Nothing in the history of recordings changed the character of the music business the way the LP did. When we got the ability to tape the recording sessions, edit them and, for the very first time, enjoy the LP side length of un-interrupted playing time, the record catalogs changed drastically. For long works, 3 LPs could take the place of a dozen or more 78's and 24+ side breaks. The lack of side-change interruption and the markedly lower surface noise available on vinyl pressings spoiled us for anything less. Works that had never been recorded before became almost commonplace. But, unfortunately, there were quickly two dozen Beethoven 5th Symphony recordings in the catalog. Immediately, un-needed duplications began began popping up like spring flowers in the catalog—a problem that is still with us in the CD era.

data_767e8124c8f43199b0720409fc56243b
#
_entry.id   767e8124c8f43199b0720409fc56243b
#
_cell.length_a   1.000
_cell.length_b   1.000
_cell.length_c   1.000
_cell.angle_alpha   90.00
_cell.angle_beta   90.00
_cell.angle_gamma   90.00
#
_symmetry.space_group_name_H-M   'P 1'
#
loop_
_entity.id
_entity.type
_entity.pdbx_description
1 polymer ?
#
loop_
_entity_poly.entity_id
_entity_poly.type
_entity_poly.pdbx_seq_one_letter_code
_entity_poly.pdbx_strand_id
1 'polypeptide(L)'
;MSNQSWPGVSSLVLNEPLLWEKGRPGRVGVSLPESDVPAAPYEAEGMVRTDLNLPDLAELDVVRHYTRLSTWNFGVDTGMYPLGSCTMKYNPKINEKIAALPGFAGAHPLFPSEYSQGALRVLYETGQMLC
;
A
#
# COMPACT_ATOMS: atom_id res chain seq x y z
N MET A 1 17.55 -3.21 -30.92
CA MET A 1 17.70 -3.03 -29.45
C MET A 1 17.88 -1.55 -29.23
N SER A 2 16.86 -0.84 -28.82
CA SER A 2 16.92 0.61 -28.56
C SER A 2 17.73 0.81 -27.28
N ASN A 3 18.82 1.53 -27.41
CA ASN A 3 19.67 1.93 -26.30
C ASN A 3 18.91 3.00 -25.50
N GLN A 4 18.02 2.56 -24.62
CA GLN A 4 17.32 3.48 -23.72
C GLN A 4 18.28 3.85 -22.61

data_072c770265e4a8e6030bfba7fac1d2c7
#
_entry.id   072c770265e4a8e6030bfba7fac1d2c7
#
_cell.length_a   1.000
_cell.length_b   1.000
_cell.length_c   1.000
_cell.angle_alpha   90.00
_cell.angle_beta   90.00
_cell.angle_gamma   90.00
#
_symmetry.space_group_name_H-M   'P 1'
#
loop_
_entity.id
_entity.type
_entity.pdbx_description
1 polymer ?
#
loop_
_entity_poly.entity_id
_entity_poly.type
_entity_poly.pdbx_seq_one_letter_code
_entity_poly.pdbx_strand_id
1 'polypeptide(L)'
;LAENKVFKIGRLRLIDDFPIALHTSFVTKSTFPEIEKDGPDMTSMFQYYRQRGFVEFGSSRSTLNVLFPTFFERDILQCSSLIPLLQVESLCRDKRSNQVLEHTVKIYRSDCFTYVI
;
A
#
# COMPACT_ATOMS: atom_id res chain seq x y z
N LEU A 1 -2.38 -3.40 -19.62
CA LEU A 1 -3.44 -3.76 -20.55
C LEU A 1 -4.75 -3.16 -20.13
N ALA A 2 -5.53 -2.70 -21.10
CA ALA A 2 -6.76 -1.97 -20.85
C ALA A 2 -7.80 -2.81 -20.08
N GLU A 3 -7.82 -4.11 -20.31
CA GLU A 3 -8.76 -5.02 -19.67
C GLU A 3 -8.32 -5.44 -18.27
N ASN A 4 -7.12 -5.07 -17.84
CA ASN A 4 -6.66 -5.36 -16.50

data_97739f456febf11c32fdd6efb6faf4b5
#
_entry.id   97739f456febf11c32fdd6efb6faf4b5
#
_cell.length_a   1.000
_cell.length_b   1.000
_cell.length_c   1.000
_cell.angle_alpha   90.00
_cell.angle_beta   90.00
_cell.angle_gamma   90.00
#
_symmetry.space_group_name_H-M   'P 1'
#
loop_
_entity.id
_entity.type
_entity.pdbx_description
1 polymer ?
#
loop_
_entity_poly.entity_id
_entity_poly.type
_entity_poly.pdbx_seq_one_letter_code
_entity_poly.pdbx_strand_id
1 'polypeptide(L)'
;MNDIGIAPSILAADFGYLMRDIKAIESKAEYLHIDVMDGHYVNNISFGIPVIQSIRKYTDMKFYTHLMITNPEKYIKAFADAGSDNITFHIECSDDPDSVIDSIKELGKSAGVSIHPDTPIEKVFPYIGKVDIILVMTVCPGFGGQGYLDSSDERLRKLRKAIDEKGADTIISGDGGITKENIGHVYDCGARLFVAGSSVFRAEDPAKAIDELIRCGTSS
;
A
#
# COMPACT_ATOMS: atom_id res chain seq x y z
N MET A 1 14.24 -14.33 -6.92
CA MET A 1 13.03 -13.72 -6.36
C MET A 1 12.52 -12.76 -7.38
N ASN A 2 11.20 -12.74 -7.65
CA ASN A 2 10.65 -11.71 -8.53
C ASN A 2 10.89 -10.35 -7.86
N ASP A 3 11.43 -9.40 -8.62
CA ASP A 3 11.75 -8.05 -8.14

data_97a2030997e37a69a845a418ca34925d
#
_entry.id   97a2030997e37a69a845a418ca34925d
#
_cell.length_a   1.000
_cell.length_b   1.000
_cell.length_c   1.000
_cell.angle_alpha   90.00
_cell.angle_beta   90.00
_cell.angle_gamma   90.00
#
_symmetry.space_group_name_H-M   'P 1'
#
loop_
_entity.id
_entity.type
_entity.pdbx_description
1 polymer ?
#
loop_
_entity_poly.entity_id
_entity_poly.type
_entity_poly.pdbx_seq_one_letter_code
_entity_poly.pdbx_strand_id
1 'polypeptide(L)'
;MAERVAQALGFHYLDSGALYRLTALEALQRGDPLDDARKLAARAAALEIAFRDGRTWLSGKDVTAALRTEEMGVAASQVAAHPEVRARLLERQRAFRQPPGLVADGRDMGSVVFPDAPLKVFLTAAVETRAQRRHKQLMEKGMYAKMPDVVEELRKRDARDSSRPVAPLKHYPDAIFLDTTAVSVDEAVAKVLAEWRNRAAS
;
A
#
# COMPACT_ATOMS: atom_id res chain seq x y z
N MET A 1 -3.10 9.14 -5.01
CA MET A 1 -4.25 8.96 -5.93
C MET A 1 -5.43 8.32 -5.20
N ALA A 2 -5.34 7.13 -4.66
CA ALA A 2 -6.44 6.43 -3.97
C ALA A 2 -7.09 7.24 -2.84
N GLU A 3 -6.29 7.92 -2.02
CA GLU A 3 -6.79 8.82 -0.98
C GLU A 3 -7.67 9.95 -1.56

Fifty two years ago in October, Peter Goldmark and William Bachman of CBS Labs publicly demonstrated the first LP record. It was the Fall of 1948. Microgroove 33 1/3 RPM, 12 inch records achieving over 20 minutes side length created quite a stir. Poor, stubborn RCA, in the first of four really dumb marketing decisions of the past five decades, publicly announced in 1949 that what the public really wanted was the small 45 RPM 7" discs and a rapid changer mechanism to play them. RCA threw their corporate might behind the 45s for a couple of years. When it failed miserably for classical and other extended programming, they capitulated. With abysmal sales figures virtually tattooed on their foreheads, the embarrassed board members decided the 45 RPM record would serve the singles market for the teeny-boppers. (Got any original Elvis?)